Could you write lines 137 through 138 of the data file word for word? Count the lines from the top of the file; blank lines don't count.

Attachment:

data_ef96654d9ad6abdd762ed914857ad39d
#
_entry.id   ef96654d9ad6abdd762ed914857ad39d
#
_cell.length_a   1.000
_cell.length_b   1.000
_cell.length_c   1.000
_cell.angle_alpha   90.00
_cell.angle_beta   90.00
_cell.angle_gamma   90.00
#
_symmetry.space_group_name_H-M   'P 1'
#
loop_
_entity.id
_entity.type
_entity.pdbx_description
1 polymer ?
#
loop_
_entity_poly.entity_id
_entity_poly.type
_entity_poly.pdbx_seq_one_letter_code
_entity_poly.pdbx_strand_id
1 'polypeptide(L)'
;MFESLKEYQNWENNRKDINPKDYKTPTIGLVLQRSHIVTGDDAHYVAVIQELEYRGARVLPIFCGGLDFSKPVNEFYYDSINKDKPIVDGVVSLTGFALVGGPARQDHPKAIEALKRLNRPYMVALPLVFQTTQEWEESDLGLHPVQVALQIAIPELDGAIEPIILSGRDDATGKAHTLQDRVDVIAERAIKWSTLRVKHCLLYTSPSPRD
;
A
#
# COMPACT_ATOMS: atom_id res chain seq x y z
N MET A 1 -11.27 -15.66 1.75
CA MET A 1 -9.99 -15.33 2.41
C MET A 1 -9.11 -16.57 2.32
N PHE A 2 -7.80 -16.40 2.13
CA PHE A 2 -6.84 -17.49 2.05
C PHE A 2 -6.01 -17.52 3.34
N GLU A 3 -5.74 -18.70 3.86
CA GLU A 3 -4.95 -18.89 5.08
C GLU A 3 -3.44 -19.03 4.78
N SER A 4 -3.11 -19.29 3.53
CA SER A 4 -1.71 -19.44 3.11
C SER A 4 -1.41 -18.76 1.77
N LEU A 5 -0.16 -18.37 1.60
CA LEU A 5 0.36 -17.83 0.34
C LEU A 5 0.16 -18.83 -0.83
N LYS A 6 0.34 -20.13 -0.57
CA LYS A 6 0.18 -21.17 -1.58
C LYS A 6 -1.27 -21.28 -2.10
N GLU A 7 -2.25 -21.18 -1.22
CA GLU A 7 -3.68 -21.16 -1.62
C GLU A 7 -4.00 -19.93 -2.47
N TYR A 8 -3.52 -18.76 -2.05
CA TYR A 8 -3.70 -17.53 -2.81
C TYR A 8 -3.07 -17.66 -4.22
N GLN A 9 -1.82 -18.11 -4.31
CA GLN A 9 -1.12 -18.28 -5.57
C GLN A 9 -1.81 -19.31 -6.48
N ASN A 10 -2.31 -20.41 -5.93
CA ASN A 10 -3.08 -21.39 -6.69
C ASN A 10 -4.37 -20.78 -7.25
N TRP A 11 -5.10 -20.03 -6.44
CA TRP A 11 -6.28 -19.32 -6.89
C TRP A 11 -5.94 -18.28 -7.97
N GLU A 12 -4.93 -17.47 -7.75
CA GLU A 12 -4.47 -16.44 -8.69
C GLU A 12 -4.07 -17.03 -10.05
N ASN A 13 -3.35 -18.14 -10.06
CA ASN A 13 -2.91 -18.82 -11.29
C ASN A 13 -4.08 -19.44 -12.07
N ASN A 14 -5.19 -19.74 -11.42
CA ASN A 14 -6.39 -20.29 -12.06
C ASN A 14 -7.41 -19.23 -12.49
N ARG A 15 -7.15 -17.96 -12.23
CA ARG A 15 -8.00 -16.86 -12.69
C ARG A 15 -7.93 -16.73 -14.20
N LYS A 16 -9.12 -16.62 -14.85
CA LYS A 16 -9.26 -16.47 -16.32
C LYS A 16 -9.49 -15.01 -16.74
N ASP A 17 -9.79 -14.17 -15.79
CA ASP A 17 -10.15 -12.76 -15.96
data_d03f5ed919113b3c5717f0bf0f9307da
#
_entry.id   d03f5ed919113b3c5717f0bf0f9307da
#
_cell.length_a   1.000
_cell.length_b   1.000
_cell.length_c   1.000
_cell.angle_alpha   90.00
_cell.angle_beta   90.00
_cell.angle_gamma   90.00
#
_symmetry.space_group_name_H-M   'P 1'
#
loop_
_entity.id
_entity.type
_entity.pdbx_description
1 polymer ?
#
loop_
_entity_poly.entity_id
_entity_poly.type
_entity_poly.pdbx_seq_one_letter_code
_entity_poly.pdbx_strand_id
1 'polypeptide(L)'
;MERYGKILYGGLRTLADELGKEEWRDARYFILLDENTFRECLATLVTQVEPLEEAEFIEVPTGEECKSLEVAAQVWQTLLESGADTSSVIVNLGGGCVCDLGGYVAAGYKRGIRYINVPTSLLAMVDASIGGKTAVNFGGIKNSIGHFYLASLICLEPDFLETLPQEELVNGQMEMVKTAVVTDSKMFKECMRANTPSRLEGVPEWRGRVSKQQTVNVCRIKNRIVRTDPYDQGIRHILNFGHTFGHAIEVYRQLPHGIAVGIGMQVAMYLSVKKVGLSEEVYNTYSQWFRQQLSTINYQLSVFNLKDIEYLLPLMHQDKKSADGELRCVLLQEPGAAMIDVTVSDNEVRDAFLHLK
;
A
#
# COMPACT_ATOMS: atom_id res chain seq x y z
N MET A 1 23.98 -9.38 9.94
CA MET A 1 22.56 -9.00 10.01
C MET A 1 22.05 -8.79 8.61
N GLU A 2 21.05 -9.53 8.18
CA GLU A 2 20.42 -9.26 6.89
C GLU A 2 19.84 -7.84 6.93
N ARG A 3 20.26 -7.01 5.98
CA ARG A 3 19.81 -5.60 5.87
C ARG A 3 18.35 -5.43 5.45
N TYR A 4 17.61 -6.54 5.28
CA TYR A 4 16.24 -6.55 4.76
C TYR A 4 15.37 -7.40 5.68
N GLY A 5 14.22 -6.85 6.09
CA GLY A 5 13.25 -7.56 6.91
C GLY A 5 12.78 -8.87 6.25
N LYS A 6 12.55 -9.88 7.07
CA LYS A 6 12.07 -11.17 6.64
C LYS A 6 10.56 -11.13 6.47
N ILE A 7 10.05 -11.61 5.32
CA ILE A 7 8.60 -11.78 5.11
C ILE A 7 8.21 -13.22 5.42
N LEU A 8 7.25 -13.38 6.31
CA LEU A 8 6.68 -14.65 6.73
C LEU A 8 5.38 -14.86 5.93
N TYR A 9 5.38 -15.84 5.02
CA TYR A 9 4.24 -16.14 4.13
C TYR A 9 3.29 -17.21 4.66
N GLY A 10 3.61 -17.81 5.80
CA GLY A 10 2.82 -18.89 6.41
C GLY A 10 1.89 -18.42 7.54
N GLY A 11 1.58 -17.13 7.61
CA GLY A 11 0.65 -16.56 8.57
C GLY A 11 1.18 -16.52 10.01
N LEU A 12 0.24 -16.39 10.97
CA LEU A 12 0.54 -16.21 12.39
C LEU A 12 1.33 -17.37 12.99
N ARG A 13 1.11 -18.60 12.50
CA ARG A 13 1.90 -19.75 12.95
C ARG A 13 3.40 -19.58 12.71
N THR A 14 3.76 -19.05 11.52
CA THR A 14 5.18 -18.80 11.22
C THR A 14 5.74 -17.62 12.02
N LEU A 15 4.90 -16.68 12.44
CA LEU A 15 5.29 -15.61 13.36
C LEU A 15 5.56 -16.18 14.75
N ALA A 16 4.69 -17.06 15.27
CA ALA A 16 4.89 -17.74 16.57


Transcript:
C TYR A 9 3.29 -17.21 4.66
N GLY A 10 3.61 -17.81 5.80